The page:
UDEN's 10th membership meeting kicked off at the incredible surrounding of Utah's Natural History Museum.
The evening was generously sponsored by the Entertainment Arts & Engineering Master Game Studio at the University of Utah (big thanks to Prof. Bob Kessler and Corrine Lewis!), including some terrific food supplied by Le Croissant.
About 120 people attended to hear the latest UDEN news, listen to the presentations and to network with the movers and the shakers of Utah's digital entertainment industry!
After some openings remarks from yours truly, we moved to Hive Ignite -- 3-minute speed pitches from members. First up was Arthur Eby aka Ask Arthur on YouTube. He explained how he uses the medium of YouTube to make the teaching of science more engaging for students. He showed one of the films from his site, about The 5th Element and it was fun to observe him mime along with the words as we all watched it! He said he had to rehearse it so much he still remembered it!
Next up were Greg Bayles and Jon Kenkel from Gallery9Games. They previewed their student project from the EAE program, called Reload360, a fast-paced arcade shooter that gives players the ability to see everywhere around their location - all 360-degrees - at the same time! Mind blown! This experimental gameplay needs support and they were asking for us all to go vote for it on Steam!
Last but by no means least, we met Issac Goeckeritz, a prolific documentary film maker who is on a mission to record powerful stories that spread positive influence, that can inspire lives and change the world. He showed us a film from his impressive body of work that he took several years ago -- a group of Kenyan boys during a school recess in the Masai Mara, getting joy from a game of soccer improvised with a ball of discarded shopping bags! Issac implored us all to use the remarkable personal recording devices we have in our pockets - our phones! - to record more of life's precious moments.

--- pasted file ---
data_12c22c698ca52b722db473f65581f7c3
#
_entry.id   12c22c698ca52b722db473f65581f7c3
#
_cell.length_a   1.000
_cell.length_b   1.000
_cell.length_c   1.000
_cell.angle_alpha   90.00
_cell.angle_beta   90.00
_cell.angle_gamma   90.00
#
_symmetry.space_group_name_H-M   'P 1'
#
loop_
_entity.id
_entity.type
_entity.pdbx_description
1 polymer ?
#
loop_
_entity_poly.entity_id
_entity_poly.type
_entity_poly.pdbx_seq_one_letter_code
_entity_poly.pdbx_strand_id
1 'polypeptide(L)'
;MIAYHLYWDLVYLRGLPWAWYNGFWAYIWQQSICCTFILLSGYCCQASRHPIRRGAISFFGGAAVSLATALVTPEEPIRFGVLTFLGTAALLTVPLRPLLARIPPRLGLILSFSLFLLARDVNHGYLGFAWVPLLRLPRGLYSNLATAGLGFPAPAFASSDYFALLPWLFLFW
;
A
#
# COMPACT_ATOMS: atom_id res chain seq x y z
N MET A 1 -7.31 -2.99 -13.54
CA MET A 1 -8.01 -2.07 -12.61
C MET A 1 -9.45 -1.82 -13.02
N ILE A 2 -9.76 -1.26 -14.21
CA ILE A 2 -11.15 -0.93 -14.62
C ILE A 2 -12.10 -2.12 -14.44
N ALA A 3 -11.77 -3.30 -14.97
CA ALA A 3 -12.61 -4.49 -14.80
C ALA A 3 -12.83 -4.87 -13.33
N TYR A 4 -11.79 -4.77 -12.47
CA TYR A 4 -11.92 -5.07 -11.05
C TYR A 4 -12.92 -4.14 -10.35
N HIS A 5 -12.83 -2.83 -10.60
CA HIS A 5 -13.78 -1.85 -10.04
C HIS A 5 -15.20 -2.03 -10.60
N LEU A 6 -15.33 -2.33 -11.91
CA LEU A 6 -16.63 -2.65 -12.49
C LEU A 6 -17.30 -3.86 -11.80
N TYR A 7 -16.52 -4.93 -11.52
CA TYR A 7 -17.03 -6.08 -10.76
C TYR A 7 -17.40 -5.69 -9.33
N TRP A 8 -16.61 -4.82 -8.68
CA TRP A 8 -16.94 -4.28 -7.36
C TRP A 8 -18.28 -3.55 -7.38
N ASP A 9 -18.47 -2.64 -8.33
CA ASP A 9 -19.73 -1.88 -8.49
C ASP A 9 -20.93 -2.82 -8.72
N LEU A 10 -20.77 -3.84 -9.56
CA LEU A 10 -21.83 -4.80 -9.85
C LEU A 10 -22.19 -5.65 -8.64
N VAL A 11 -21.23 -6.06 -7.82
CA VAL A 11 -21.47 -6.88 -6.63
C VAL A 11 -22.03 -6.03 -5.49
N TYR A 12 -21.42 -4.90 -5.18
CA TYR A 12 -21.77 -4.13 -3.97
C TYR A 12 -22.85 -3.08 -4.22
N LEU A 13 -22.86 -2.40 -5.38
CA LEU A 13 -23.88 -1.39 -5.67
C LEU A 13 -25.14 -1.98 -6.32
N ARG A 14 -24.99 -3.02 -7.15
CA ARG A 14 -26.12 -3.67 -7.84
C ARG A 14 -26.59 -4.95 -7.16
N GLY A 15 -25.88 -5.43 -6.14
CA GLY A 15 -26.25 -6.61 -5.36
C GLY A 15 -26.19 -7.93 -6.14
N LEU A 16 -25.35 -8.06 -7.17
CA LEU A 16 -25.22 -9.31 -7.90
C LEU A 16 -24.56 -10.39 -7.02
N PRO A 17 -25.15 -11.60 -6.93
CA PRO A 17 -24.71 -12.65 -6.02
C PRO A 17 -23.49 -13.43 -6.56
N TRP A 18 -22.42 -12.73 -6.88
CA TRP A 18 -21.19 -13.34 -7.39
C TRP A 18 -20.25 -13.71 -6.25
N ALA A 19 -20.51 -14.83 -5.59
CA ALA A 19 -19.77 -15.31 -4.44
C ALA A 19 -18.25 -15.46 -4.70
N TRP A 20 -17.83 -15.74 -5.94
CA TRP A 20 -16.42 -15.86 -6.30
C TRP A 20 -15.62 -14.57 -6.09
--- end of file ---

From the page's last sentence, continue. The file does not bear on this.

I had fun introducing our keynote speaker, who I introduced thus:
"His Twitter profile notes that he is “Studying, teaching, and making games in Salt Lake City. Lotsa love for kittehs, the color orange, lasers, and hobos. His LinkedIn profile self-proclaims that he is a “Videogame Educator, Researcher, Creator, and… my favorite part… an “Occasional Player”
"Roger Altizer has been very much the public face of the Master Game Studio at the EAE program at the University of Utah. He has been a staunch advocate of gaming in Utah and the practical applications of using this entertainment medium for learning and social benefit. Roger has inspired many students in the award-winning programs he helped to create; challenging their assumptions and pushing them to achieve more than perhaps they believed possible. In addition, he has been a terrific partner for those of us in industry locally."
"To make things worse, he is a nice guy. He has a weakness for convertibles, pedicures, Hawaiian shirts and ill-advised head-wear. What else can I say about Roger that he hasn’t already said? Please join me in welcoming one of the brightest stars in Utah’s digital educational universe, Sir… Roger Altizer!"
In a very entertaining and fact-filled session, our keynote speaker explained:
- how the EAE program had established itself and is consistently ranked among the top digital undergraduate and graduate programs in North America;
- how critical it is that students actually make games themselves, not just study the theory; by working on real projects with real-world timelines and standards (and the challenges that go with them), they graduate as work-ready individuals;
- faculty knowledge can quickly become outdated so industry collaborations are essential;
- people love tacos!
- the revenue from the games industry is greater than movies and music;